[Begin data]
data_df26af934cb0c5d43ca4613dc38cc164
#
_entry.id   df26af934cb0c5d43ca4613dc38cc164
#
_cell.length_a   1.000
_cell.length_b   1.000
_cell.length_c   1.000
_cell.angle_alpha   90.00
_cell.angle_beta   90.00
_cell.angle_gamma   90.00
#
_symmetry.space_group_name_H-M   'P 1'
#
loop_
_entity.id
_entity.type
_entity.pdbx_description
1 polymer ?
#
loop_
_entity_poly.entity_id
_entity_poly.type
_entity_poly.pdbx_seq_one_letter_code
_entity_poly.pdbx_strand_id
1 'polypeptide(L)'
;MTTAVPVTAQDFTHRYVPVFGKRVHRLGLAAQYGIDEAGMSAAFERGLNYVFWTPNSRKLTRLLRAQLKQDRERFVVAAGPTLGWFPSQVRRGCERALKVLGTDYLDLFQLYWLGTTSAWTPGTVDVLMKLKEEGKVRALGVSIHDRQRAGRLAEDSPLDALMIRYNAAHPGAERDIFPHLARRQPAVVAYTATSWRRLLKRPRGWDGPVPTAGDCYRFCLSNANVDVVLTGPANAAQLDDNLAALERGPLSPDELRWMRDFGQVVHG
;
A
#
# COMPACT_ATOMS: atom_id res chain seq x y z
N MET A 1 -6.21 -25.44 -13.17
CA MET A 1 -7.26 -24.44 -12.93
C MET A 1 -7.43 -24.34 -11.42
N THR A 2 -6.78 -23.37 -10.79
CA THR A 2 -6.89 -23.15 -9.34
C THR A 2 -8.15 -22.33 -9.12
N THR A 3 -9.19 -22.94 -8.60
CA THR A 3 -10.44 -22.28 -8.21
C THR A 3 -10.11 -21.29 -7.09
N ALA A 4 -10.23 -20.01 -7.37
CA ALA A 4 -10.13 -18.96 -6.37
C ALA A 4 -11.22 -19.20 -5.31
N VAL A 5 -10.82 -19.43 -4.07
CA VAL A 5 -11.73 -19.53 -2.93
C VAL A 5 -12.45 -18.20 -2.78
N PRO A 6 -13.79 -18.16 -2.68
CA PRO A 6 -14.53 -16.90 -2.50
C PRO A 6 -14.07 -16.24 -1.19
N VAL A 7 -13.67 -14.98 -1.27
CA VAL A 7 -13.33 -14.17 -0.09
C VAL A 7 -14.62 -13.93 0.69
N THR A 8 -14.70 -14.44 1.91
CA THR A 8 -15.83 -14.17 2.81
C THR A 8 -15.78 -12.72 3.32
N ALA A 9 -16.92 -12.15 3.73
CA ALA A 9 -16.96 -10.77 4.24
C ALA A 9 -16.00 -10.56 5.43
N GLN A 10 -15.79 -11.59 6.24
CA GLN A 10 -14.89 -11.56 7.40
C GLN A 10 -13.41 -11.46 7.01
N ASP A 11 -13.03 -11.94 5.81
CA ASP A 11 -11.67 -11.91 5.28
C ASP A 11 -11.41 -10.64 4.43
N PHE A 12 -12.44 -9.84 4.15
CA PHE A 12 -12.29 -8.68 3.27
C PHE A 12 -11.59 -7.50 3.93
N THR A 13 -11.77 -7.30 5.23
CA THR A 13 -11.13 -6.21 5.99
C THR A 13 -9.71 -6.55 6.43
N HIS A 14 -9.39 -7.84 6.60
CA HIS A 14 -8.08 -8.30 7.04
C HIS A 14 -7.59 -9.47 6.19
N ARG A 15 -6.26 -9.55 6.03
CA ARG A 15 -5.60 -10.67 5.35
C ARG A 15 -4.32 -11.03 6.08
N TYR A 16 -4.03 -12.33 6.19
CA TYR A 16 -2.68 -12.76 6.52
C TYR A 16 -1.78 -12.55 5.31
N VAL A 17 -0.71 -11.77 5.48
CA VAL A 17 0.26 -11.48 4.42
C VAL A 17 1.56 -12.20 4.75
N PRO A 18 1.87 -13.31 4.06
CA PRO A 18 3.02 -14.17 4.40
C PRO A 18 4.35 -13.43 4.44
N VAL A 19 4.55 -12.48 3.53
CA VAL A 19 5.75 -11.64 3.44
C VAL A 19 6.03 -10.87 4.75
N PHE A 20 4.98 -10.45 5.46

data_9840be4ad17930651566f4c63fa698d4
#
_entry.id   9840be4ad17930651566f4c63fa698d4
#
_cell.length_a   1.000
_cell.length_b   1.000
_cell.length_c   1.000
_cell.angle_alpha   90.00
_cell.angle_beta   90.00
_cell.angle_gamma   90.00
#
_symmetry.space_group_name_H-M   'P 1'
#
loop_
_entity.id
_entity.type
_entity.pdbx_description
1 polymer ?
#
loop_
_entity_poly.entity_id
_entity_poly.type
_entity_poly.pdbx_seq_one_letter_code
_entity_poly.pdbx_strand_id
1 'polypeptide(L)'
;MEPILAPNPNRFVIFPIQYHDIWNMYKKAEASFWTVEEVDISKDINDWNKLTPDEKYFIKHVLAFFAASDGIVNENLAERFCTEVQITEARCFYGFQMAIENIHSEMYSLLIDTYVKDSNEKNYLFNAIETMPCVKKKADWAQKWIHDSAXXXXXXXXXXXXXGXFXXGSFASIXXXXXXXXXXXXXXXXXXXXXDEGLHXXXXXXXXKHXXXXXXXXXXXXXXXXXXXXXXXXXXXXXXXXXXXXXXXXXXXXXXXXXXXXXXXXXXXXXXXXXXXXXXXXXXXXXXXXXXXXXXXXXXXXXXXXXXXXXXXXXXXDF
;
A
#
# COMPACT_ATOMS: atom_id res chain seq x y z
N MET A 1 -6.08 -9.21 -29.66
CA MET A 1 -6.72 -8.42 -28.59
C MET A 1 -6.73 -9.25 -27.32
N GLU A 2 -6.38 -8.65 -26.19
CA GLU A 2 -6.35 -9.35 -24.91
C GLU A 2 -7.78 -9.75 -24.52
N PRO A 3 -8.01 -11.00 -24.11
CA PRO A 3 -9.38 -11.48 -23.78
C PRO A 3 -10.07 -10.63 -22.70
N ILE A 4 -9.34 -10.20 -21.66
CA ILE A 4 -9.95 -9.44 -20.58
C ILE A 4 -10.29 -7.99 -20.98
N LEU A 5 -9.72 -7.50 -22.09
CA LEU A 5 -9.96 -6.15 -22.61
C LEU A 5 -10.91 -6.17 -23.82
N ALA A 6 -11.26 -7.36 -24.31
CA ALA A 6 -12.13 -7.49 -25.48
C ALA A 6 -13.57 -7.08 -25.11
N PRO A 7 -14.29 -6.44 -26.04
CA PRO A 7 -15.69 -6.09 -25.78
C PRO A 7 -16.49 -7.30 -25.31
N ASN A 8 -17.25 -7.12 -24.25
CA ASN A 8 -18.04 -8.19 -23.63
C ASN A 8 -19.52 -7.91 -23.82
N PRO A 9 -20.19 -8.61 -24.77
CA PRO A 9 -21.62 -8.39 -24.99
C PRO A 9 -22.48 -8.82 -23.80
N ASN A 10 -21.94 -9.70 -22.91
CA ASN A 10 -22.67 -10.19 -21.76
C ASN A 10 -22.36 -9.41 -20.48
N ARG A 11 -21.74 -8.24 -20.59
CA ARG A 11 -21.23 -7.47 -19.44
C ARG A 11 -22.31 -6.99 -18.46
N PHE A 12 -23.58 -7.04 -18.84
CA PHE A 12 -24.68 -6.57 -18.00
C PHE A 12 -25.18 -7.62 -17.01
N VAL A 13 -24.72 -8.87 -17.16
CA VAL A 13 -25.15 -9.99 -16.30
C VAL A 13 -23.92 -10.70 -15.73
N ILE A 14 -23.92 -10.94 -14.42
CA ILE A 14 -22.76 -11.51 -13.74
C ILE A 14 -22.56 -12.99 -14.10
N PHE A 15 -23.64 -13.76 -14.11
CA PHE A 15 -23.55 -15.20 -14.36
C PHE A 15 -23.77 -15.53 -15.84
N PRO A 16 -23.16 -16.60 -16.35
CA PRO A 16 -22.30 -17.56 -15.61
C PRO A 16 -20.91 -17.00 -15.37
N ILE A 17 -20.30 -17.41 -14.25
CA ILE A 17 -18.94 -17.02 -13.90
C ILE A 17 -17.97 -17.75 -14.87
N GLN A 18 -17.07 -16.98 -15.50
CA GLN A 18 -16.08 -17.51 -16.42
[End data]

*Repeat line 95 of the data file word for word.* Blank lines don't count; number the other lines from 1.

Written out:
_cell.length_c   1.000